HISU 6510  Recent US 1945 To Presnt  (3)  

U.S. domestic history and role in world affairs from 1945 to the present. Topics include the Cold War at home; the Vietnam War; politics and protest in the turbulent 60's; the civil rights and women's movements; and the presidency from Truman to Clinton.

HISU 6540  African-American Culture  (3,4)  

An exploration of the formation of distinctive African-American cultural forms in the United States from the years of African enslavement up to the present day. The course will embrace a broad definition of culture to include religion and other community institutions, folklore and folk belief, various leisure activities as well as more obvious cultural manifestations such as music and the arts.

HISU 6560  Rise and Fall Plantation South  (3,4)  

This reading and research seminar will explore major topics in the social, cultural, economic, and political history of the plantation South. The course will begin with the origins of the plantation system in the colonial era to its eventual decline in the 20th century. We will consider regional variations tied to the production of export crops including tobacco, rice, cotton, and sugar. Major themes will include issues of race and class, changing labor systems, comparative history, and the impact of the planting system on the region's history.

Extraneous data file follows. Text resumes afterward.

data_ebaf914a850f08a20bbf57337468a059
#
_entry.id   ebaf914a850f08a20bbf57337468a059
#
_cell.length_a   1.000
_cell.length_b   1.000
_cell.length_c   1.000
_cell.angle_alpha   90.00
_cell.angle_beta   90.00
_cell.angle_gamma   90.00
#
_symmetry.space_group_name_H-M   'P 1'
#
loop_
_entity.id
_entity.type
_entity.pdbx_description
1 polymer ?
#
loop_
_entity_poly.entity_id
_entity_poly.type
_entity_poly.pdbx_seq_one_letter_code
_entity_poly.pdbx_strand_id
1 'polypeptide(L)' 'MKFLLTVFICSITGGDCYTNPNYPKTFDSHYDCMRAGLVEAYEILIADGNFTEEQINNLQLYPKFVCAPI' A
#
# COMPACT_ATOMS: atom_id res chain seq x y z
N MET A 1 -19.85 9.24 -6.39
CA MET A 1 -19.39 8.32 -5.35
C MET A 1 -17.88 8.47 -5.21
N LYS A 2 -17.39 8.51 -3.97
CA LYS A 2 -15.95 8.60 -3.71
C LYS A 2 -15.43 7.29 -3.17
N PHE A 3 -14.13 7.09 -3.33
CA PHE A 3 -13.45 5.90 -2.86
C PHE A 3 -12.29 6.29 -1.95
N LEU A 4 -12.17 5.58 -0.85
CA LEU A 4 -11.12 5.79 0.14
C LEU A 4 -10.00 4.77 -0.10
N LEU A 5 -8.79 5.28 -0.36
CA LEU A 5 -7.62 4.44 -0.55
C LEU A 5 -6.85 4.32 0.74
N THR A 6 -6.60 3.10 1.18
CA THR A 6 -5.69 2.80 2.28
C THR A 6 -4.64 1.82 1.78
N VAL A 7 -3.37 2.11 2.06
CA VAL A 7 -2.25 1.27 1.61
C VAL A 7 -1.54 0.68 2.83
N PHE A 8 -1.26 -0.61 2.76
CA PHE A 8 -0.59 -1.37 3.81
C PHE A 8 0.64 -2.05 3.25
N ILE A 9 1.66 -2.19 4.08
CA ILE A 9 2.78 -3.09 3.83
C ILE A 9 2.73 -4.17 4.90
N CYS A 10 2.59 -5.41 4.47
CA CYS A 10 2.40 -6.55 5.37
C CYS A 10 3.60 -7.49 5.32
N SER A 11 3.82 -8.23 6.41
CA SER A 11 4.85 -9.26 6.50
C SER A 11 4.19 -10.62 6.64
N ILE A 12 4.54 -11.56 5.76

HISU 6580  Prophets, Sects, & Cults  (3,4)  

Prophet or charlatan? True faith or madness? What separates a cult from any other religious movement? How do new religious movements arise? Why do some fail while others succeed? These questions have surrounded American religious movements from the colonial era to the present.

HISU 6630  U S Labor and Migration  (3)